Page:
SACRAMENTO, Calif. - All 4-year-olds in California could go to kindergarten for free under a new proposal from Gov. Gavin Newsom’s administration, part of a broad new education spending package made possible by the state’s surprise budget surplus.
That surplus means that California has an extra $17.7 billion to spend on public education, money calculated by a voter-approved formula.
Newsom announced on Wednesday that he wants to spend part of that money to expand the state’s transitional kindergarten program to all 4-year-olds by the 2024-25 school year. Details of the plan were provided by an administration official who spoke on condition of anonymity because the plan had not yet been formally announced.
Newsom and the state’s legislative leaders originally thought California would have a massive budget deficit this year because of the coronavirus pandemic.
But the shortfall never happened. The pandemic mostly affected lower-wage workers, while those with higher salaries kept their jobs and kept paying taxes. Combined with a surging stock market and the state’s progressive tax structure, Newsom announced Monday that the state would have a $76 billion surplus.
Legislators and Newsom had approved a budget last year that raised taxes and cut spending to cover that shortfall, including delaying more than $12.5 billion in payments to public school districts. The $17.7 billion in extra funding comes on top of about $88 billion already guaranteed for schools in the upcoming budget.
Newsom’s plan would eventually open California’s two-year transitional kindergarten program to students starting at age 4. The proposal fulfills a promise by Newsom and legislative leaders to pay for universal 4-year-old kindergarten in California.
About 91,000 students are enrolled in transitional kindergarten right now. While it’s unclear how many more students would be eligible under Newsom’s plan, a similar proposal in the state Assembly would serve an additional 266,000 4-year-olds, according to a legislative analysis.
Previous proposals have concerned some local school officials, who have expressed concerns that they would run out of teachers. Teacher retirements increased 26% during the second half of 2020, according to the California State Teachers’ Retirement System. A state survey found that 56% of those who retired cited the difficulty of teaching during the coronavirus pandemic.
Newsom’s plan would address that problem by giving $1.1 billion to some school districts to hire more staff. To be eligible for the money, at least 55% of a district’s enrollment would have to be made up of either low-income students, children learning English as a second language or kids in foster care.
California does not require anyone to go to school until age 6. But school districts are required to offer kindergarten program for students who turn 5 by Sept. 2 of each year and a two-year transitional kindergarten program for students who turn 5 by Dec. 2. Newsom’s plan would eventually make all children who turn 4 by Sept. 1 eligible for the transitional kindergarten program.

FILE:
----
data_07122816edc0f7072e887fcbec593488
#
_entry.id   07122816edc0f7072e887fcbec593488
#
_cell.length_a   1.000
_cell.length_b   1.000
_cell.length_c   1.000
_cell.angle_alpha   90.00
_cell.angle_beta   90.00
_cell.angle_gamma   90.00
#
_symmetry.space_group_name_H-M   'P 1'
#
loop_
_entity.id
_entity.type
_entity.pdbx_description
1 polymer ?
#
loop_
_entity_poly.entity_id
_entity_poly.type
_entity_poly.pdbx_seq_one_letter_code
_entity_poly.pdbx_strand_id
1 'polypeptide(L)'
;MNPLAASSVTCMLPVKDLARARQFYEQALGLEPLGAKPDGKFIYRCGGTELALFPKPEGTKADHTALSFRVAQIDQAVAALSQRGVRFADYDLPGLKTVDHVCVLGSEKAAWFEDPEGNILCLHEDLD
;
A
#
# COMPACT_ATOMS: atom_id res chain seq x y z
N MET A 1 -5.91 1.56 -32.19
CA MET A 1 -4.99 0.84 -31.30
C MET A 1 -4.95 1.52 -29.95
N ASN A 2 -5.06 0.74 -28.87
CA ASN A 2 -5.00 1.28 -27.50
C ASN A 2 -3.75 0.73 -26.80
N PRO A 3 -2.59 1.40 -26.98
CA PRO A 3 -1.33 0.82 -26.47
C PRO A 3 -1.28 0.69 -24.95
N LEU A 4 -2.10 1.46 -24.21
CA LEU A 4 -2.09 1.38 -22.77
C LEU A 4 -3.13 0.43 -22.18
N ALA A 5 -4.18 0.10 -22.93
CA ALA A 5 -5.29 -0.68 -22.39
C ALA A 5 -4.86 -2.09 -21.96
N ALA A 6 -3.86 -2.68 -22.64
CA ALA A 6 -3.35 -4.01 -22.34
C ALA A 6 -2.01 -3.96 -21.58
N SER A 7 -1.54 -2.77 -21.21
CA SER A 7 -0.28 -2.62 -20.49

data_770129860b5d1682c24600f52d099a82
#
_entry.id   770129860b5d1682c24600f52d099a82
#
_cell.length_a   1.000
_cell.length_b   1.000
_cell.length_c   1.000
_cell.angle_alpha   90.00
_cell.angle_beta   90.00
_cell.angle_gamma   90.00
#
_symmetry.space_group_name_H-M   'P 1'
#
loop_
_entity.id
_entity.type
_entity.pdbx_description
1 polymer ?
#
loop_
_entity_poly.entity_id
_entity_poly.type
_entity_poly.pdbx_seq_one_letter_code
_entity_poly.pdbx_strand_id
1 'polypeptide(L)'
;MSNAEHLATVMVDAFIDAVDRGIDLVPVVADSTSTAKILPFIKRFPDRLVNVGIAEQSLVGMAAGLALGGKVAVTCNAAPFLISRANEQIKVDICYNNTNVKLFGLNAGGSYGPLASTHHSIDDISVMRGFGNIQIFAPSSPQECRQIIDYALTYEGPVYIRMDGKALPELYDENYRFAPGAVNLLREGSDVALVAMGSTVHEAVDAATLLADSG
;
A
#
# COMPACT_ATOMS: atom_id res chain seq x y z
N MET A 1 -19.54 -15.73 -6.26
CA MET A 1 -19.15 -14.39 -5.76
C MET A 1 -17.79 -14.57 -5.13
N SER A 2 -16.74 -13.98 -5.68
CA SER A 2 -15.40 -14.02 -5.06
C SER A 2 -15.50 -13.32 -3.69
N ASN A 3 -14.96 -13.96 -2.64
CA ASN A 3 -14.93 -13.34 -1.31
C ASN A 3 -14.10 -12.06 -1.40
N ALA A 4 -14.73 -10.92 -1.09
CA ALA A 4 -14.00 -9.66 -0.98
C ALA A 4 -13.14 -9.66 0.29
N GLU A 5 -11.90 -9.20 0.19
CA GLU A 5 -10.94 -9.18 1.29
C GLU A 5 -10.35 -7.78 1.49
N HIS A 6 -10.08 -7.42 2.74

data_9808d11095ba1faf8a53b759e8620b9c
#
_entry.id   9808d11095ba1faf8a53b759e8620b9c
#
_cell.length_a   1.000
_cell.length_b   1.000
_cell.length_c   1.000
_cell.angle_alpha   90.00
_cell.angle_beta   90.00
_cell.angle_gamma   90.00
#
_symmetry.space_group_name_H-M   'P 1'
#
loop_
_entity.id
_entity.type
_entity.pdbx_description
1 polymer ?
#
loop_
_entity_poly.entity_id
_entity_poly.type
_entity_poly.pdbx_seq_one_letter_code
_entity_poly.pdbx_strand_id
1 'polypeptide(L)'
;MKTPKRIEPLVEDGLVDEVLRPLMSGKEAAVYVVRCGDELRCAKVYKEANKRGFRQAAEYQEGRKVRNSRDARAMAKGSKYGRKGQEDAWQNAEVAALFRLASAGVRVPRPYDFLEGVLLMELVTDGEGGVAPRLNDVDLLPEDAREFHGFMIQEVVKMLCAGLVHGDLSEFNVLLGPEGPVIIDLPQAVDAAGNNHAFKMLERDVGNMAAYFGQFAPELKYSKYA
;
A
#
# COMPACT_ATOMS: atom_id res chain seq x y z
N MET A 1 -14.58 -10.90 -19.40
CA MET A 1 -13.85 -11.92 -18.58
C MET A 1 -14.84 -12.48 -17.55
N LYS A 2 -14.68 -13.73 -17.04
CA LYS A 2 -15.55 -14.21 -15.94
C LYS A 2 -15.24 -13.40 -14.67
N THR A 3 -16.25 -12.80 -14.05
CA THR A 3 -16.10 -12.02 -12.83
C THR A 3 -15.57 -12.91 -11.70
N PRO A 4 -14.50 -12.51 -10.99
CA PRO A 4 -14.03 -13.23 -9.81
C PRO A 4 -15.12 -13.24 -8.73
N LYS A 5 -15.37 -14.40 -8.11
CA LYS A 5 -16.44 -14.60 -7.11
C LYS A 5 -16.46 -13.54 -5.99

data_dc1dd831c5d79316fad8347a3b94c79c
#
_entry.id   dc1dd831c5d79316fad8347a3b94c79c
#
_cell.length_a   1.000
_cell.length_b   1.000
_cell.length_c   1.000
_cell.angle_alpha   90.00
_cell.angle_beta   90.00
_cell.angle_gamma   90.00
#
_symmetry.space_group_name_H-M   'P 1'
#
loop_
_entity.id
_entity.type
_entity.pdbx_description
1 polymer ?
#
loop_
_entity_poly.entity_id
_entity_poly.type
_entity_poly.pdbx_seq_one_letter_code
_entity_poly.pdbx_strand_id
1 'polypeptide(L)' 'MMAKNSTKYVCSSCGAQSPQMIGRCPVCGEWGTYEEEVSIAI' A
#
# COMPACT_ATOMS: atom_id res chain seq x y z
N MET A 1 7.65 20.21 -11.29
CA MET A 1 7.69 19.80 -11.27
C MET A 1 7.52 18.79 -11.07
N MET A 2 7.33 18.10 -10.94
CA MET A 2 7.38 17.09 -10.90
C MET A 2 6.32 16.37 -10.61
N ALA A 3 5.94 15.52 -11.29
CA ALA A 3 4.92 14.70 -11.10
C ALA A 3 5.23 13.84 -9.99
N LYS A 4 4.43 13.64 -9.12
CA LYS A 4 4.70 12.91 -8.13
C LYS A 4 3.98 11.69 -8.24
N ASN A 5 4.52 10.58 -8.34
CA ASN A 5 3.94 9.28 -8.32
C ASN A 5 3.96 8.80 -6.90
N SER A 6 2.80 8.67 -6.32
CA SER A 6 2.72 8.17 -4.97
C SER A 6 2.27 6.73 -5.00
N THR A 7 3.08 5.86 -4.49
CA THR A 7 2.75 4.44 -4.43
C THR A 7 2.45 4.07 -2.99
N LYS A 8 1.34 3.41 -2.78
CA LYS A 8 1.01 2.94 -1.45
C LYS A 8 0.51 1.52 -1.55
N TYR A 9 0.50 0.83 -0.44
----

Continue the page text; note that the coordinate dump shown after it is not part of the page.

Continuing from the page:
The plan would be rolled out in phases, making more children eligible for kindergarten each year until the plan is fully implemented in the 2024-25 school year. The Newsom administration says it will cost $2.7 billion per year by that time.
The governor’s plan would also spend $3.3 billion to expand incentive programs for teachers, including a program that gives grants of up to $20,000 to teachers who work in high-need public schools.
In addition, Newsom wants to pay for an after-school program and six weeks of summer school for districts with high concentrations of low-income students, children learning to speak English and kids in foster care. The programs would be available for students up to 6th grade.
It would cost $5 billion by the time it’s fully implemented in the 2025-26 school year, and it would apply to about one out of every three public school students, or about 2.1 million children.
California is also scheduled to get billions in coronavirus aid funding from the federal government, part of a $1.9 trillion relief package President Joe Biden signed earlier this year.
Newsom wants to use $2.1 billion of that money to start college savings accounts for students from low-income families and students who are learning to speak English or are in foster care. Each student’s account would get $500. Children who are homeless or in foster care would get $1,000.
About 3.8 million students would be eligible for the money this year. The state would start to pay for the program next year. The Newsom administration said it would cost about $170 million to keep it going, with an estimated 320,000 students coming in each year.
Associated Press writer Jocelyn Gecker in San Francisco contributed to this report.